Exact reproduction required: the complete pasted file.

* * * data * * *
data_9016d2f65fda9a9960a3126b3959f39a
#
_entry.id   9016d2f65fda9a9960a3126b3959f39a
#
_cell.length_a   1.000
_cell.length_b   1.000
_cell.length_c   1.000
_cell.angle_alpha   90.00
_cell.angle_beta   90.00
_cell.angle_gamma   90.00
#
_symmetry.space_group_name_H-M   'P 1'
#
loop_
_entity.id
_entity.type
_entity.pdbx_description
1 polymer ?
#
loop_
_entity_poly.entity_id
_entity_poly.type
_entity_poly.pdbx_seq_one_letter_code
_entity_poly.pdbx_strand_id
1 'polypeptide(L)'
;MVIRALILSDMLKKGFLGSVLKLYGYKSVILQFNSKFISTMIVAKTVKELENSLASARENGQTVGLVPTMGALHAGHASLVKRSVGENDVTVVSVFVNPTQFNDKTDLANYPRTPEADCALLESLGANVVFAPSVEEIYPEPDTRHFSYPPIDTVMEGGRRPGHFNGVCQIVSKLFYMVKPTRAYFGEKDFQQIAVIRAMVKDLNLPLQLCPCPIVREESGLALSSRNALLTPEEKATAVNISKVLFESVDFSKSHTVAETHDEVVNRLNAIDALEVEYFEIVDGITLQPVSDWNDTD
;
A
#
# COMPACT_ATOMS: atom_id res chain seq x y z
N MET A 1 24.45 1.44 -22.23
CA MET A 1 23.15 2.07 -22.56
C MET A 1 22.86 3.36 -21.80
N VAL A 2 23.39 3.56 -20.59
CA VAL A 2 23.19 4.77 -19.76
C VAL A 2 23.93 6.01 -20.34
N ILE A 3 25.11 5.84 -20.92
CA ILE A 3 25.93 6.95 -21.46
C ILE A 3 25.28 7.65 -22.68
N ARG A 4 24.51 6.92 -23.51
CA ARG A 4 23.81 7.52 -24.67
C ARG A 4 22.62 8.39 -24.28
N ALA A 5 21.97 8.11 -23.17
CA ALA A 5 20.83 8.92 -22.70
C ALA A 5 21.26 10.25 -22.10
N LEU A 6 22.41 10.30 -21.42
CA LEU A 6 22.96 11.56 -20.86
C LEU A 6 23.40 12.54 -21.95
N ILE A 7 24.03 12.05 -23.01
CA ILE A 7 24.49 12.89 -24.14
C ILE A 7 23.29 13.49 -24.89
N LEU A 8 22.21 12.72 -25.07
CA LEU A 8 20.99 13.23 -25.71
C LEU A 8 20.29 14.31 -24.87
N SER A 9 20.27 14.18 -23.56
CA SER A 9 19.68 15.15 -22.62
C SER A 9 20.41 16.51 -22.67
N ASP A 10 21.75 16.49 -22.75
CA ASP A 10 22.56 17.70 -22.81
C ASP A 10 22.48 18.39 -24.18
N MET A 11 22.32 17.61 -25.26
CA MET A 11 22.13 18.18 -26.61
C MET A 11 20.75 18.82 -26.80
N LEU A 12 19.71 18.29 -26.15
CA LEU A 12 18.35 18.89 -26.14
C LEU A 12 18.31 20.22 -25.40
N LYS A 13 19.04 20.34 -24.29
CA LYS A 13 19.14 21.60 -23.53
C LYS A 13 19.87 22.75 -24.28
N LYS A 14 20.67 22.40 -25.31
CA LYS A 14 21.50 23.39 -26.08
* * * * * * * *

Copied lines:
data_9016d2f65fda9a9960a3126b3959f39a
#
_entry.id   9016d2f65fda9a9960a3126b3959f39a
#
_cell.length_a   1.000
_cell.length_b   1.000
_cell.length_c   1.000
_cell.angle_alpha   90.00
_cell.angle_beta   90.00
_cell.angle_gamma   90.00
#
_symmetry.space_group_name_H-M   'P 1'
#
loop_
_entity.id
_entity.type
_entity.pdbx_description
1 polymer ?
#
loop_
_entity_poly.entity_id
_entity_poly.type
_entity_poly.pdbx_seq_one_letter_code
_entity_poly.pdbx_strand_id
1 'polypeptide(L)'
;MVIRALILSDMLKKGFLGSVLKLYGYKSVILQFNSKFISTMIVAKTVKELENSLASARENGQTVGLVPTMGALHAGHASLVKRSVGENDVTVVSVFVNPTQFNDKTDLANYPRTPEADCALLESLGANVVFAPSVEEIYPEPDTRHFSYPPIDTVMEGGRRPGHFNGVCQIVSKLFYMVKPTRAYFGEKDFQQIAVIRAMVKDLNLPLQLCPCPIVREESGLALSSRNALLTPEEKATAVNISKVLFESVDFSKSHTVAETHDEVVNRLNAIDALEVEYFEIVDGITLQPVSDWNDTD
;
A
#
# COMPACT_ATOMS: atom_id res chain seq x y z
N MET A 1 24.45 1.44 -22.23
CA MET A 1 23.15 2.07 -22.56
C MET A 1 22.86 3.36 -21.80
N VAL A 2 23.39 3.56 -20.59
CA VAL A 2 23.19 4.77 -19.76
C VAL A 2 23.93 6.01 -20.34
N ILE A 3 25.11 5.84 -20.92
CA ILE A 3 25.93 6.95 -21.46
C ILE A 3 25.28 7.65 -22.68
N ARG A 4 24.51 6.92 -23.51
CA ARG A 4 23.81 7.52 -24.67
C ARG A 4 22.62 8.39 -24.28
N ALA A 5 21.97 8.11 -23.17
CA ALA A 5 20.83 8.92 -22.70
C ALA A 5 21.26 10.25 -22.10
N LEU A 6 22.41 10.30 -21.42
CA LEU A 6 22.96 11.56 -20.86
C LEU A 6 23.40 12.54 -21.95
N ILE A 7 24.03 12.05 -23.01
CA ILE A 7 24.49 12.89 -24.14
C ILE A 7 23.29 13.49 -24.89
N LEU A 8 22.21 12.72 -25.07
CA LEU A 8 20.99 13.23 -25.71
C LEU A 8 20.29 14.31 -24.87
N SER A 9 20.27 14.18 -23.56
CA SER A 9 19.68 15.15 -22.62
C SER A 9 20.41 16.51 -22.67
N ASP A 10 21.75 16.49 -22.75
CA ASP A 10 22.56 17.70 -22.81
C ASP A 10 22.48 18.39 -24.18
N MET A 11 22.32 17.61 -25.26
CA MET A 11 22.13 18.18 -26.61
C MET A 11 20.75 18.82 -26.80
N LEU A 12 19.71 18.29 -26.15
CA LEU A 12 18.35 18.89 -26.14
C LEU A 12 18.31 20.22 -25.40
N LYS A 13 19.04 20.34 -24.29
CA LYS A 13 19.14 21.60 -23.53
C LYS A 13 19.87 22.75 -24.28
N LYS A 14 20.67 22.40 -25.31
CA LYS A 14 21.50 23.39 -26.08